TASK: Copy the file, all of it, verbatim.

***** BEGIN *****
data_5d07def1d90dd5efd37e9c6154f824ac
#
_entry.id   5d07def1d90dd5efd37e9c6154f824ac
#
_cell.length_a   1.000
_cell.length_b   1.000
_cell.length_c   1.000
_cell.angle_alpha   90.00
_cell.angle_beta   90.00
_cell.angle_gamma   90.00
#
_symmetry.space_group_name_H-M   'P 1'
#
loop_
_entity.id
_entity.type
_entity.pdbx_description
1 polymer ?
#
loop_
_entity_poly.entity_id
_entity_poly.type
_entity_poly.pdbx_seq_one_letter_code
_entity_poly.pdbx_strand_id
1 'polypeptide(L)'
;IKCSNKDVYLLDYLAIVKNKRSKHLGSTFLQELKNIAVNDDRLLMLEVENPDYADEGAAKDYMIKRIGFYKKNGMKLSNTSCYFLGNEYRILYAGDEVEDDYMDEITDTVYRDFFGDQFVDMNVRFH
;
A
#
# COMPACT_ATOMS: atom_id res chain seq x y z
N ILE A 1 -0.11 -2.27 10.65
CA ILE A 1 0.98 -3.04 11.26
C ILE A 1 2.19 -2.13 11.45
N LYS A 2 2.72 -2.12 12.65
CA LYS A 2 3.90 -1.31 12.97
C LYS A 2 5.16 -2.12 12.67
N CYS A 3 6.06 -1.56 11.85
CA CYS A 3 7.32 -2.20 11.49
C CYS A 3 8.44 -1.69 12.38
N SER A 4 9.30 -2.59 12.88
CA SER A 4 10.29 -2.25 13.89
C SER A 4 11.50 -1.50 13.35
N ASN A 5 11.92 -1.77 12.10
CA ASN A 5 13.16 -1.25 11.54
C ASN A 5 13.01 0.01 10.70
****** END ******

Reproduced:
data_5d07def1d90dd5efd37e9c6154f824ac
#
_entry.id   5d07def1d90dd5efd37e9c6154f824ac
#
_cell.length_a   1.000
_cell.length_b   1.000
_cell.length_c   1.000
_cell.angle_alpha   90.00
_cell.angle_beta   90.00
_cell.angle_gamma   90.00
#
_symmetry.space_group_name_H-M   'P 1'
#
loop_
_entity.id
_entity.type
_entity.pdbx_description
1 polymer ?
#
loop_
_entity_poly.entity_id
_entity_poly.type
_entity_poly.pdbx_seq_one_letter_code
_entity_poly.pdbx_strand_id
1 'polypeptide(L)'
;IKCSNKDVYLLDYLAIVKNKRSKHLGSTFLQELKNIAVNDDRLLMLEVENPDYADEGAAKDYMIKRIGFYKKNGMKLSNTSCYFLGNEYRILYAGDEVEDDYMDEITDTVYRDFFGDQFVDMNVRFH
;
A
#
# COMPACT_ATOMS: atom_id res chain seq x y z
N ILE A 1 -0.11 -2.27 10.65
CA ILE A 1 0.98 -3.04 11.26
C ILE A 1 2.19 -2.13 11.45
N LYS A 2 2.72 -2.12 12.65
CA LYS A 2 3.90 -1.31 12.97
C LYS A 2 5.16 -2.12 12.67
N CYS A 3 6.06 -1.56 11.85
CA CYS A 3 7.32 -2.20 11.49
C CYS A 3 8.44 -1.69 12.38
N SER A 4 9.30 -2.59 12.88
CA SER A 4 10.29 -2.25 13.89
C SER A 4 11.50 -1.50 13.35
N ASN A 5 11.92 -1.77 12.10
CA ASN A 5 13.16 -1.25 11.54
C ASN A 5 13.01 0.01 10.70